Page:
Owensboro native Rainesford Stauffer has been published in national media outlets such as the New York Times, Teen Vogue and The Atlantic. But now, her most important writing is about to hit stands Tuesday.
An Ordinary Age is Stauffer’s first book and “examines young adult’s obsessive need to live and post our #bestlife, and the culture that has defined that life on narrow, and often unattainable, terms,” according to the Harper Collins Publishing website.
“So many parts of this book were written in Owensboro, in the house I grew up in, at my mom’s kitchen table,” Stauffer said.
As a freelance writer, Stauffer said she is drawn to reporting on issues impacting young adults, and their ideas surrounding them — everything from activism, to relationships, to pressure to move to certain cities.
“I started noticing a common thread in interviews I was doing with young adults on all different topics, for all different kinds of stories — there was enormous pressure to live their ‘best lives’ during this age, which looked like having big adventures or chasing dreams to financial security and a sense of home,” Stauffer said. “People described never feeling like they were good enough, no matter what they did — if they were more likeable, they’d naturally have friends and wouldn’t be lonely. If they worked harder, work wouldn’t feel so impossible. If they were perfect, this would all feel easier.”
Stauffer said in reality, young adulthood as a developmental stage is hard. She said people’s brains don’t have their last big growth spurt until the mid-20s, “smack in the middle of when we’re supposed to be making all kinds of significant life decisions.”
While previous markers of adulthood have shifted ± finishing school, getting married, entering the workforce and having children — Stauffer said it’s still easy to feel like if you don’t have your life figured out by 25, you’ve somehow failed.
“Especially right now, amid a pandemic, milestones associated with young adulthood have shifted,” she said. “So, it feels like the perfect time to start looking closer at how many moments that change our lives are ordinary ones, and that our ordinary selves are enough as is.”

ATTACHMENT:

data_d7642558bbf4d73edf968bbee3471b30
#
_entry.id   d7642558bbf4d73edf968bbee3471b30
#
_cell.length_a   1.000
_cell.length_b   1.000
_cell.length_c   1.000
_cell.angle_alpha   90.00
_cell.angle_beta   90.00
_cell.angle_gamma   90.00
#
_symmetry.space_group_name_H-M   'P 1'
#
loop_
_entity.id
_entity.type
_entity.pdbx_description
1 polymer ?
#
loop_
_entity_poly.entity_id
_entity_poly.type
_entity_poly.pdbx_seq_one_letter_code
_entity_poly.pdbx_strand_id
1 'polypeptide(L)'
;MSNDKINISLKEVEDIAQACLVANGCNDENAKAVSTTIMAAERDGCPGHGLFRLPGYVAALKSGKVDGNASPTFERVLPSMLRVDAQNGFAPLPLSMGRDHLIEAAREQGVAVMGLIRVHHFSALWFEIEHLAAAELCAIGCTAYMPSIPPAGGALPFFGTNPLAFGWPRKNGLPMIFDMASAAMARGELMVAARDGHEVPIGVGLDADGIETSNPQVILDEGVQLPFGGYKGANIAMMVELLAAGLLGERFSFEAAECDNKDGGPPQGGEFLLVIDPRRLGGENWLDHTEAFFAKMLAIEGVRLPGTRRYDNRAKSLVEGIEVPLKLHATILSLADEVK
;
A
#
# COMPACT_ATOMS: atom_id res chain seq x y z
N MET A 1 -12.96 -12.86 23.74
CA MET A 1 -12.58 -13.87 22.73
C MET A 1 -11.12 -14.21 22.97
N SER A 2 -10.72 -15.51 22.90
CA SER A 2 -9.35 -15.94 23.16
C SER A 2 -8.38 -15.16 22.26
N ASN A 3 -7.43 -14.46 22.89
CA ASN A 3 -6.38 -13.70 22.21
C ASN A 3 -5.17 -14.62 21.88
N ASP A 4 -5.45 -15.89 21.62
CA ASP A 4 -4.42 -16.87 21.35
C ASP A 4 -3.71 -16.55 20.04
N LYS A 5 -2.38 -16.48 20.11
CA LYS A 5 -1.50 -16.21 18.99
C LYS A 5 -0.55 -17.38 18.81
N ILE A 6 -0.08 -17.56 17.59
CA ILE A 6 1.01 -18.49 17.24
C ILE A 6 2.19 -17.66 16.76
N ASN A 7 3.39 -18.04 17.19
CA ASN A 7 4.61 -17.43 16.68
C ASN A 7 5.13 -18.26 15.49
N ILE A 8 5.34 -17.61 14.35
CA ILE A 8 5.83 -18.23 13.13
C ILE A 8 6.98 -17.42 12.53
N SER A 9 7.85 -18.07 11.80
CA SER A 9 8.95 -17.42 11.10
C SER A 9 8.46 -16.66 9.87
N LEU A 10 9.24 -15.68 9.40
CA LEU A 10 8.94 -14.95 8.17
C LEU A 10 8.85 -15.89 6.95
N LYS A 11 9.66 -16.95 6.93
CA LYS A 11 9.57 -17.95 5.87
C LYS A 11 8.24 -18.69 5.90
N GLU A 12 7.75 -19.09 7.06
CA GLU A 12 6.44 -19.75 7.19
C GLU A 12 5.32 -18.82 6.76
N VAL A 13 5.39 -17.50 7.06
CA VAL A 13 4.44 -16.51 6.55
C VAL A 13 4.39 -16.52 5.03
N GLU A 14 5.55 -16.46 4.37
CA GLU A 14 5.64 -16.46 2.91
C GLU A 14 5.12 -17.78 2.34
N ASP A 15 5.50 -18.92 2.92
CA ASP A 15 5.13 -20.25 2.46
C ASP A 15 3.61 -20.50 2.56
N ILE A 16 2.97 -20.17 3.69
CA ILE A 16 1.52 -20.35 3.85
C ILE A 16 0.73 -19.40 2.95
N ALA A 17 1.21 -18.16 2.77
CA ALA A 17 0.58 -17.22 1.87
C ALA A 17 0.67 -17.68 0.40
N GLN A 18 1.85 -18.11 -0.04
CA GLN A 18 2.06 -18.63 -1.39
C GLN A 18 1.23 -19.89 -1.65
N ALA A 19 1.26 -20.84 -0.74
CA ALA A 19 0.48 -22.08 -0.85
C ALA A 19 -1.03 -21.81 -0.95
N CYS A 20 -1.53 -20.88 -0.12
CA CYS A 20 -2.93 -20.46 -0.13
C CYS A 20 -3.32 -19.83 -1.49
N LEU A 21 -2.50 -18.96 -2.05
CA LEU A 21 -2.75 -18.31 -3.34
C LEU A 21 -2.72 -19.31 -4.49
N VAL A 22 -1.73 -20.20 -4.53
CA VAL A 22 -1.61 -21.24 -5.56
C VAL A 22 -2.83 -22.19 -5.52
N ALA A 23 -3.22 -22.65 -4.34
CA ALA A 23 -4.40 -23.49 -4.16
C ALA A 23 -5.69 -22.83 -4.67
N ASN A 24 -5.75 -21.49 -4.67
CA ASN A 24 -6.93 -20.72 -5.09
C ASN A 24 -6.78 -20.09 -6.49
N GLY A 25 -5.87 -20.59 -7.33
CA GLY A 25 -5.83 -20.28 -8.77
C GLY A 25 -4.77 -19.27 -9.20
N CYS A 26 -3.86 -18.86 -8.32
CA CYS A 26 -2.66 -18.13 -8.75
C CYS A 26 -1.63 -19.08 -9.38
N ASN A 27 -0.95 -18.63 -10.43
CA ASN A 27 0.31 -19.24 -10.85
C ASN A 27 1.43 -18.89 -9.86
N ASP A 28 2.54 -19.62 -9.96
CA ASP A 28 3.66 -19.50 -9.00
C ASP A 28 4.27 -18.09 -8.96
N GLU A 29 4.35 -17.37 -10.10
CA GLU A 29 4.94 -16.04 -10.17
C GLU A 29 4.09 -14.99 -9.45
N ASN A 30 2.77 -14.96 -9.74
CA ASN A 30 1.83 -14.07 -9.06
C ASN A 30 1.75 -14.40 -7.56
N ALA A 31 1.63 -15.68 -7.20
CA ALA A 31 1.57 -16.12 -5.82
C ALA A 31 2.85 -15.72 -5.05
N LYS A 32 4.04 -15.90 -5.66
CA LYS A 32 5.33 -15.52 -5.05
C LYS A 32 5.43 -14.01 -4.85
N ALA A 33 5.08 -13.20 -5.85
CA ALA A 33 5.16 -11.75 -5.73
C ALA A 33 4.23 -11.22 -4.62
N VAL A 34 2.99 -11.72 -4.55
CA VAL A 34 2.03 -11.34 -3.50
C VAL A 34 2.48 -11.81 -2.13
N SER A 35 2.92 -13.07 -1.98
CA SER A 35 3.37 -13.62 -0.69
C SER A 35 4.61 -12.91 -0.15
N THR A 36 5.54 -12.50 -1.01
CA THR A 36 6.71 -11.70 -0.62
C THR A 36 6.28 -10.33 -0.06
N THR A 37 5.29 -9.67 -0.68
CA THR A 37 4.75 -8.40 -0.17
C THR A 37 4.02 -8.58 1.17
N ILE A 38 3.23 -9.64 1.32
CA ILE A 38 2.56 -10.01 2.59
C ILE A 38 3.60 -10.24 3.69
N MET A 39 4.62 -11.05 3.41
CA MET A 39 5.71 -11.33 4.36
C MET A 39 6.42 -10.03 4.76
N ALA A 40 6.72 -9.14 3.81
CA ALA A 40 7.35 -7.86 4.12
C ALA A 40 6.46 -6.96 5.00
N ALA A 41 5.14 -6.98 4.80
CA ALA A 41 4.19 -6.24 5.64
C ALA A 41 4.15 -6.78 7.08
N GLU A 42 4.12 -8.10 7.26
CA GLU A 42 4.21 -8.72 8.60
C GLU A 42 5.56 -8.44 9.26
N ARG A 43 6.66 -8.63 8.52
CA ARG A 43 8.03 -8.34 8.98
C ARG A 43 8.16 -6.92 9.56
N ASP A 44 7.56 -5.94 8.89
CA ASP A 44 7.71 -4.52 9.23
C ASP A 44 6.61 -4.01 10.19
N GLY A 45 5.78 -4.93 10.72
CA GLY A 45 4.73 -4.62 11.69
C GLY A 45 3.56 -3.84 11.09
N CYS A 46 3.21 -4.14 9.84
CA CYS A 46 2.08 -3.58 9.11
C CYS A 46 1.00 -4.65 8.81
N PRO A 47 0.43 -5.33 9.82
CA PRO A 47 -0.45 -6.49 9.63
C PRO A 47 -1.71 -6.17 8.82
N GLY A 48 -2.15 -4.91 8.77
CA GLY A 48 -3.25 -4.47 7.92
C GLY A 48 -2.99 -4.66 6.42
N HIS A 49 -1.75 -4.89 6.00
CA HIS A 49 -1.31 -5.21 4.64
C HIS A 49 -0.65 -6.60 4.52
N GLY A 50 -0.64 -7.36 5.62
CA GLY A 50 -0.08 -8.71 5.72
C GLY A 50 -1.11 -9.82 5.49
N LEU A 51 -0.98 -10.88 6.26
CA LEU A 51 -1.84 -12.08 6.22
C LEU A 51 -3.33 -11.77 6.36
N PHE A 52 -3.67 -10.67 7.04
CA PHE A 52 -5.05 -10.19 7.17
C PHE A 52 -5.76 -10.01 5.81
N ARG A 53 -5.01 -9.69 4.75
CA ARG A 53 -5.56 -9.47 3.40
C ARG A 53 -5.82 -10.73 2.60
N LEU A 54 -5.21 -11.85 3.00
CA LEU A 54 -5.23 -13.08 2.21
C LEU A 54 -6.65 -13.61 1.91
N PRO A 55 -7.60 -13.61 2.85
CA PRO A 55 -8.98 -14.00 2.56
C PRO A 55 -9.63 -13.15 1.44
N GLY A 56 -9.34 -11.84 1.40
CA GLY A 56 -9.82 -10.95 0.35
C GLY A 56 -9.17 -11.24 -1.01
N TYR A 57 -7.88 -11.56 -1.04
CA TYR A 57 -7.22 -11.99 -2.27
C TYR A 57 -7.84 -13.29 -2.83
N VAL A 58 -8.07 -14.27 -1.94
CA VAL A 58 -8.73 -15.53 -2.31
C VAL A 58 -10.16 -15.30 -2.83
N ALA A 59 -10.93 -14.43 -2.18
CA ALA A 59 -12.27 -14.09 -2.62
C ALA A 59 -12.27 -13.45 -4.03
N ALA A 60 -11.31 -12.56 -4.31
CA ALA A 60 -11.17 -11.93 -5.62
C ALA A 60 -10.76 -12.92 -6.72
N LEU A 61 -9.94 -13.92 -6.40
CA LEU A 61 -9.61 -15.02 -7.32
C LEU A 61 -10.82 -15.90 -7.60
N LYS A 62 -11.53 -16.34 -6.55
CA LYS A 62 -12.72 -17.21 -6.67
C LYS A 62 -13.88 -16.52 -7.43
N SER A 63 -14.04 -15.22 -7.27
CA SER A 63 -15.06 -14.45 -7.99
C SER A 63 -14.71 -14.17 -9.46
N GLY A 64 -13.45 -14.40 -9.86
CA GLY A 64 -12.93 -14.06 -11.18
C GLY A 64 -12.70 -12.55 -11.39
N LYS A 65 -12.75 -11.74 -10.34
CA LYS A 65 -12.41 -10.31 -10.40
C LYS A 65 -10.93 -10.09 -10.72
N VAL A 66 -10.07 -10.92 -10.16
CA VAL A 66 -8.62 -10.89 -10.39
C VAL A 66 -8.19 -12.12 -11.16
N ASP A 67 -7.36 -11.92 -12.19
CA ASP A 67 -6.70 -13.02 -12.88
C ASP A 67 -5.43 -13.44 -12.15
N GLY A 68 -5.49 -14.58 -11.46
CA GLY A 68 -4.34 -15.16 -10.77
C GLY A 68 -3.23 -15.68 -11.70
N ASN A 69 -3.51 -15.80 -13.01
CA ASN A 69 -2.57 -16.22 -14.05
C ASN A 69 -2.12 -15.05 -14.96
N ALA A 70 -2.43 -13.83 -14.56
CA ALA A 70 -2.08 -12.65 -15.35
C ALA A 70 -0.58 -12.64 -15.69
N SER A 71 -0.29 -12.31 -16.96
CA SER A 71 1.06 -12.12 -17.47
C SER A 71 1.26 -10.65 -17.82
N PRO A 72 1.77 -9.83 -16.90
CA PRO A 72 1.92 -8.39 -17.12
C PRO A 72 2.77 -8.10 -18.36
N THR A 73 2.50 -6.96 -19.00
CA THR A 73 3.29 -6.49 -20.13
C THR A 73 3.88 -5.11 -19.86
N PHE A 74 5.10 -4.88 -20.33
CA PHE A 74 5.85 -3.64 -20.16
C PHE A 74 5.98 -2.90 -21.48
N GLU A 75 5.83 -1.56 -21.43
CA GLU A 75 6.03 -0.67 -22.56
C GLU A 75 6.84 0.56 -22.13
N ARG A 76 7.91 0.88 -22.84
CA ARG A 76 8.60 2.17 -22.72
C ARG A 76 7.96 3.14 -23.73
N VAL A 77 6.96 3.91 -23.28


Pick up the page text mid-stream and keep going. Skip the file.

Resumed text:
Stauffer was writing the book while working her day job and doing freelance writing for different publications, which she said was a challenge.
“I think I did just over 100 interviews for it over the span of roughly two years,” she said. “So many of those conversations aren’t quoted in the book because of space, but spending time talking to so many people about their experiences, lives, pressures, and hopes has been one of the greatest gifts of my life.”
But, she said hands-down her favorite part of reporting is listening to people and getting the privilege of hearing about their lives.
“Honestly, my biggest pitch is that I hope this book makes people feel less alone in figuring it all out — and encourages them to feel that they’re enough as is in a world that’s constantly demanding more of us,” she said. “If you’re exhausted with perfectionism, trying to live your ‘best life’ amid structural and systemic crises, if you’re tired of achievement or success being the focus of your self-worth, I think this book could resonate with you.”
Stauffer is hoping that students and those in their 20s see themselves in this book and it makes them feel less alone. She is also hoping parents and teachers who might be interested in what’s changed about young adulthood would be interested in picking it up.
Right now, the book is available online via Target, Amazon and Walmart, and can be ordered from local bookstores.
Stauffer said holding the book for the first time was “utterly surreal.”
“It felt so far beyond my wildest dreams, I don’t think I’d even let myself imagine it,” she said. “It was wild to see this material become something you can hold, rather than a project that exists in about 10 different Google Docs and a million pages of notes. I still can’t believe it, honestly. I think I’ll remember that feeling for the rest of my life. There’s a ton of nervousness, but also just complete, overwhelming gratitude that I got to take on a project like this.”